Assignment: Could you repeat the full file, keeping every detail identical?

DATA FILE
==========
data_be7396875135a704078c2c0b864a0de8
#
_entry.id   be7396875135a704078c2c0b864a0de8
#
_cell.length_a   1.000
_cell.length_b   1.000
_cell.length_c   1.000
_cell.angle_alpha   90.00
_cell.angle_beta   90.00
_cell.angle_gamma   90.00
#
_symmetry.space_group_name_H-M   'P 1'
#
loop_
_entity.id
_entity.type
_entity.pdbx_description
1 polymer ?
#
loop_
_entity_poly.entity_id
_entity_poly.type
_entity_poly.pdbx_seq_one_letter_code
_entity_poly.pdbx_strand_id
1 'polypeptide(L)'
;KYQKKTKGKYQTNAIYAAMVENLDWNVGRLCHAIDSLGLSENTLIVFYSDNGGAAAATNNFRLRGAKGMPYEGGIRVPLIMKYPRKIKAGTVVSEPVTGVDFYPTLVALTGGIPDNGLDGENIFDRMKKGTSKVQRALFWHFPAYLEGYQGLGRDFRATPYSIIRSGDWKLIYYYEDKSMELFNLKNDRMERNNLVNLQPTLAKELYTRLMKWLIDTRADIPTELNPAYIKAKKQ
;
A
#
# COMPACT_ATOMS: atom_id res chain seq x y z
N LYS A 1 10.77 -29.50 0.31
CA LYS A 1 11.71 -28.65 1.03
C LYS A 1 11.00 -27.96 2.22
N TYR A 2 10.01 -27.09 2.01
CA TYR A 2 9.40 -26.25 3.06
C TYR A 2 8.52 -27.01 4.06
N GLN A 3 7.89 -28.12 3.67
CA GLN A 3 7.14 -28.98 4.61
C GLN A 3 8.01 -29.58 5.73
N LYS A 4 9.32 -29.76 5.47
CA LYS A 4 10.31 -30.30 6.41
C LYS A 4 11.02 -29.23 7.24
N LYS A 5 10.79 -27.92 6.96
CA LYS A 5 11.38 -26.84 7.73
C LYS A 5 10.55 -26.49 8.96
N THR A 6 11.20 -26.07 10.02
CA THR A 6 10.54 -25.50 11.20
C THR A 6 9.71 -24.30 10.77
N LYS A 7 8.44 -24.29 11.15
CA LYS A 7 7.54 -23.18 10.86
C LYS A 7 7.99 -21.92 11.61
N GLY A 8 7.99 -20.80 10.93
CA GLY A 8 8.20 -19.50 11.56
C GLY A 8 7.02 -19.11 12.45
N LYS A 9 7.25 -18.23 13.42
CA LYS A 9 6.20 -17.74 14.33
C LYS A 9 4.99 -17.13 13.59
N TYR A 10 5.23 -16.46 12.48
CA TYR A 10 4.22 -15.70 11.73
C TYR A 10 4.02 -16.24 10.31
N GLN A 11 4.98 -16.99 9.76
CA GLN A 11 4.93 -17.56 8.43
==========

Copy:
data_be7396875135a704078c2c0b864a0de8
#
_entry.id   be7396875135a704078c2c0b864a0de8
#
_cell.length_a   1.000
_cell.length_b   1.000
_cell.length_c   1.000
_cell.angle_alpha   90.00
_cell.angle_beta   90.00
_cell.angle_gamma   90.00
#
_symmetry.space_group_name_H-M   'P 1'
#
loop_
_entity.id
_entity.type
_entity.pdbx_description
1 polymer ?
#
loop_
_entity_poly.entity_id
_entity_poly.type
_entity_poly.pdbx_seq_one_letter_code
_entity_poly.pdbx_strand_id
1 'polypeptide(L)'
;KYQKKTKGKYQTNAIYAAMVENLDWNVGRLCHAIDSLGLSENTLIVFYSDNGGAAAATNNFRLRGAKGMPYEGGIRVPLIMKYPRKIKAGTVVSEPVTGVDFYPTLVALTGGIPDNGLDGENIFDRMKKGTSKVQRALFWHFPAYLEGYQGLGRDFRATPYSIIRSGDWKLIYYYEDKSMELFNLKNDRMERNNLVNLQPTLAKELYTRLMKWLIDTRADIPTELNPAYIKAKKQ
;
A
#
# COMPACT_ATOMS: atom_id res chain seq x y z
N LYS A 1 10.77 -29.50 0.31
CA LYS A 1 11.71 -28.65 1.03
C LYS A 1 11.00 -27.96 2.22
N TYR A 2 10.01 -27.09 2.01
CA TYR A 2 9.40 -26.25 3.06
C TYR A 2 8.52 -27.01 4.06
N GLN A 3 7.89 -28.12 3.67
CA GLN A 3 7.14 -28.98 4.61
C GLN A 3 8.01 -29.58 5.73
N LYS A 4 9.32 -29.76 5.47
CA LYS A 4 10.31 -30.30 6.41
C LYS A 4 11.02 -29.23 7.24
N LYS A 5 10.79 -27.92 6.96
CA LYS A 5 11.38 -26.84 7.73
C LYS A 5 10.55 -26.49 8.96
N THR A 6 11.20 -26.07 10.02
CA THR A 6 10.54 -25.50 11.20
C THR A 6 9.71 -24.30 10.77
N LYS A 7 8.44 -24.29 11.15
CA LYS A 7 7.54 -23.18 10.86
C LYS A 7 7.99 -21.92 11.61
N GLY A 8 7.99 -20.80 10.93
CA GLY A 8 8.20 -19.50 11.56
C GLY A 8 7.02 -19.11 12.45
N LYS A 9 7.25 -18.23 13.42
CA LYS A 9 6.20 -17.74 14.33
C LYS A 9 4.99 -17.13 13.59
N TYR A 10 5.23 -16.46 12.48
CA TYR A 10 4.22 -15.70 11.73
C TYR A 10 4.02 -16.24 10.31
N GLN A 11 4.98 -16.99 9.76
CA GLN A 11 4.93 -17.56 8.43